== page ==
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Cable lengths

Hi all,

I am not far off adding a message with my trials and tribulations with regards to USB. In my research I came across a beaut website that summarised the maximum lengths allowed for all types of cabling. Well worth a look and bookmarking.

The reason it is relevant is because once you build your cockpit you will need to have your computers in close proximity. In my case I have four and the average distance from the computers to the front of the shell is about 5-6 metres ( 15-18ft). I can tell you in my case whilst flying I need to swivel my head outside the cockpit to glance at the screens for various reasons. One might be to change the weather on the fly. In that case the computer screens need to be behind the shell and to the right assuming you'll use the Captain seat the most. Therefore that is the reason for the distance required for the cabling.

 

Food for thought for most of you.

https://www.cablechick.com.au/blog/cable-length-guide/

Hope the link works and you find it helpful.

Enjoy

Mark Speechley

 

 

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Thanks Mark!

Good information and a great guide to cable lengths.  At a quick glance, this guide confirms what I already knew:  The weak link in cable lengths is our USB cables.  It's tolerance for loosing signal and creating issues is much less than the other types of cables we use.

I once read that the maximum USB cable length can not exceed 12' 4" without a powered USB hub or signal loss will occur and bad things will happen.  The funny thing is in my case, I tried to do the right thing and use a powered USB hub to boost the signal and used a 10' long cable from the computer to the hub and a 5' cable from the powered hub to the interface device.  It did not work!  But when I tried a 15' USB cable it did work with no further issues.  (15' is about 5 meters)

Unless you are setting up your sim in a remote garage and setting up your computers in your house,  in other words, a really long distance away from one another, the weakest link in the cable length question is always going to be our USB cables.  The guide you have point to Mark is a great tool that helps illustrate this and trouble shoot any potential problems.

Great looking photo of you hangar bay by the way!  Looks awesome and I bet a joy to fly!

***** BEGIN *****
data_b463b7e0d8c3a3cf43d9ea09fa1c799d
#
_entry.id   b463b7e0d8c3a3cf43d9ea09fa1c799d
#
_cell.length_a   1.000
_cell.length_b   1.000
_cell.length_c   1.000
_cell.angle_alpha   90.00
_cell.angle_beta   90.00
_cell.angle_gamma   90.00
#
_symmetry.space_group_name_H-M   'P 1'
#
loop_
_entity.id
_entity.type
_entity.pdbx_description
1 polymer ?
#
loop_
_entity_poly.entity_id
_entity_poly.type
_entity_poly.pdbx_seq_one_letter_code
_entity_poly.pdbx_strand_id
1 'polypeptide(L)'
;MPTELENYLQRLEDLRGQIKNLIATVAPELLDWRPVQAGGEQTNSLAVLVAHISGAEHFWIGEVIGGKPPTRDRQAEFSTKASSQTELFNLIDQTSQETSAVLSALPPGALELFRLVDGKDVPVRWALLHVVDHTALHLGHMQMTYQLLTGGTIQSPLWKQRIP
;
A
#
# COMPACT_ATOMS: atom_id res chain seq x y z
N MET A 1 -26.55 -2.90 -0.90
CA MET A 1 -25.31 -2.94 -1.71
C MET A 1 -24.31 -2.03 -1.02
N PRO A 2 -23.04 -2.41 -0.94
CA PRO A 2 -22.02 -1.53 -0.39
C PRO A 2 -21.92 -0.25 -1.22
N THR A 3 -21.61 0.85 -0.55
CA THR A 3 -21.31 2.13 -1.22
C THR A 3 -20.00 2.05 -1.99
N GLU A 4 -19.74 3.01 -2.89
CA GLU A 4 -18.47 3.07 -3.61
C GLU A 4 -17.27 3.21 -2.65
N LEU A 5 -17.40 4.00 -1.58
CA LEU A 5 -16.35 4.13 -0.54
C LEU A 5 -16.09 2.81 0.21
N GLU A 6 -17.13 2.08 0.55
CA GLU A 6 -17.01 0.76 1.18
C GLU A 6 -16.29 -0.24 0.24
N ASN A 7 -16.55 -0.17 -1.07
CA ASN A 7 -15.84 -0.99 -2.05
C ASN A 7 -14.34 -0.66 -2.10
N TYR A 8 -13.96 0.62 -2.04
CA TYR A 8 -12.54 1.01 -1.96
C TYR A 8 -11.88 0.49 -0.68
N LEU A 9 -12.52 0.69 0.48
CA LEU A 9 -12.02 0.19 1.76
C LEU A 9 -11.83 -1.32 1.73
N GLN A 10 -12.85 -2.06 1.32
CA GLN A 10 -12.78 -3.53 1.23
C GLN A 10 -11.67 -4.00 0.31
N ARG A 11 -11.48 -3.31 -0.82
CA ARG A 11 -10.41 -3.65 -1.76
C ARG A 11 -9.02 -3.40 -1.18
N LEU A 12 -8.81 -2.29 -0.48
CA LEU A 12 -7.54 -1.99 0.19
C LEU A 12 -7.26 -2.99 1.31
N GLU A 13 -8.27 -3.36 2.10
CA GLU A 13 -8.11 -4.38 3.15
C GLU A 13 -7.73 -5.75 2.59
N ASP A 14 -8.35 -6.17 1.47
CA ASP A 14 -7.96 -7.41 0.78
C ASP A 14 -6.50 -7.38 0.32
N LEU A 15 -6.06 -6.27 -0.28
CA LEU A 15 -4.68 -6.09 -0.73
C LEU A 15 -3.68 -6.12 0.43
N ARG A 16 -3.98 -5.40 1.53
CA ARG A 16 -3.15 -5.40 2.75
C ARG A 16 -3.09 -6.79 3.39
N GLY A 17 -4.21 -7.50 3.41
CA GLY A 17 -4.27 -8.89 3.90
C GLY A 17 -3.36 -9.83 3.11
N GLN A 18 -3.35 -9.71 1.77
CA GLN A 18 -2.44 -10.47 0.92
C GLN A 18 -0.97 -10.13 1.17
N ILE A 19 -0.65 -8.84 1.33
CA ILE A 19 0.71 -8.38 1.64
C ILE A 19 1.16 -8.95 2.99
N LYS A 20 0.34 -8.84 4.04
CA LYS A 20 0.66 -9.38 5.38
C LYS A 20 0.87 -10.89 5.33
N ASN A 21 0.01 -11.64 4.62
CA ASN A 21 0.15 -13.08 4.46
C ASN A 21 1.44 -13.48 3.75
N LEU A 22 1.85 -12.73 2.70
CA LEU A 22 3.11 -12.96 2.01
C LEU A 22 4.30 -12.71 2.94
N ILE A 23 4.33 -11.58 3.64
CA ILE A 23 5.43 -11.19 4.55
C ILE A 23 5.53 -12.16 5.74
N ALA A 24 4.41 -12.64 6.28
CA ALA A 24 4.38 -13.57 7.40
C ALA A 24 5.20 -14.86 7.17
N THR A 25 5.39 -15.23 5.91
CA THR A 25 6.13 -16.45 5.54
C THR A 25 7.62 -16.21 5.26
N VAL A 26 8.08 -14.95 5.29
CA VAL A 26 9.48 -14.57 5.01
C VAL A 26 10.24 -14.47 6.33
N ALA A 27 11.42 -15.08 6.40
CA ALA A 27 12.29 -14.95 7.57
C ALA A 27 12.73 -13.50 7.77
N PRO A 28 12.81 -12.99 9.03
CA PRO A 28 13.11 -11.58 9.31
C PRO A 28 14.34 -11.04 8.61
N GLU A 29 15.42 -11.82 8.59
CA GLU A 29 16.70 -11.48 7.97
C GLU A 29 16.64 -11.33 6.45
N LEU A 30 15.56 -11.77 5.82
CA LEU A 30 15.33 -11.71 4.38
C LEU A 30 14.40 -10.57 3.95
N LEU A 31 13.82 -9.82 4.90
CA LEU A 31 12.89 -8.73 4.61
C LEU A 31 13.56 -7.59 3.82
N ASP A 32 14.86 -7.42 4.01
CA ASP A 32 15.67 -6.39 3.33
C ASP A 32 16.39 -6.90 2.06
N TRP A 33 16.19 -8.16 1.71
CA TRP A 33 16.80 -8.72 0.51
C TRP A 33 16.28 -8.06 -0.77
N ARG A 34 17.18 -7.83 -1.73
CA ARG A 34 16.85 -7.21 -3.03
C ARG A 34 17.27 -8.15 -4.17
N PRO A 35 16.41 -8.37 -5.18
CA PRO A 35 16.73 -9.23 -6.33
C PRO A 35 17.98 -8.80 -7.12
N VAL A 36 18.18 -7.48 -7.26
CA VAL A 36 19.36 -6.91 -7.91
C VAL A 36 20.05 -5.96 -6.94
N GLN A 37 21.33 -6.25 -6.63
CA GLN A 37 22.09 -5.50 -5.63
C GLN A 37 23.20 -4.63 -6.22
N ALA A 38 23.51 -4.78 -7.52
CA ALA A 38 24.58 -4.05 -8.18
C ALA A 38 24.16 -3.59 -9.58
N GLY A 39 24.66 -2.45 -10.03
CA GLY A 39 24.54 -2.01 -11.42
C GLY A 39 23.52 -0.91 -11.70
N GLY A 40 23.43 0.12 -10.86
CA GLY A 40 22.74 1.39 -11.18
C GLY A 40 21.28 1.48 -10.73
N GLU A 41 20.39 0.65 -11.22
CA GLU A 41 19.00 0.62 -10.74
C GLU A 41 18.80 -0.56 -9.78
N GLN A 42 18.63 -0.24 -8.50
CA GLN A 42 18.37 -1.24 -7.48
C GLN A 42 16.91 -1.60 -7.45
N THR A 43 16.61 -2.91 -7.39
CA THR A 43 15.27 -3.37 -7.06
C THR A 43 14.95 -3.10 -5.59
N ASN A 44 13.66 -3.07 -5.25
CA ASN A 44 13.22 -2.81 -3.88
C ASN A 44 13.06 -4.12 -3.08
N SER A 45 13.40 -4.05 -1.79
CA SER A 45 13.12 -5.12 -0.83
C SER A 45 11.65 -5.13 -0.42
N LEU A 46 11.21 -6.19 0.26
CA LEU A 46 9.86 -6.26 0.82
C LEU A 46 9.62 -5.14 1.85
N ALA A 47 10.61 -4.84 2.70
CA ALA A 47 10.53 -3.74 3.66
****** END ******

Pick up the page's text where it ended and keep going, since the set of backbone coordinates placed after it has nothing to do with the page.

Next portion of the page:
Funny you should mention that even with the powered hub and the 10' cable you were still having problems.

I kid you not. I must have been hit with the windows update stick about 6 weeks ago as I have just had a cascade of USB problems from the four computers. It might have been a self fulfilled prophecy with problems with one computer, then mix and matching different hubs and cables to fix computer one and you end up 'spreading the love around' to the others !

Fortunately I have hit on one fix that you should all store away for a rainy day. Apart from the aforementioned cabling advice from Ron and I, it is a simple windows based fix that may help.

1/ Open up your power plan. Depending on which Windows you have,( which determines where to find it ) go to Power Options and then Edit Plan Settings. Look for Change Advanced Power Settings.

2/ Scroll down to USB Settings and click on the + sign in the little box

3/ Click on USB Selective Suspend Setting. Change setting to Disabled.

4/ Click Apply or OK to save.

The USB selective suspend feature allows the hub driver to suspend an individual port without affecting the operation of the other ports on the hub. Selective suspension of USB devices is especially useful in portable computers, since it helps conserve battery power. In reality what seems to be happening is it can be suspending usb ports and not re-enabling them giving you less usb ports to choose when re-plugging in usb cables.

Worth a try if you haven't had success changing cables/hubs and have uninstalled the usb controller drivers in device manager, with no success.

Mark S.


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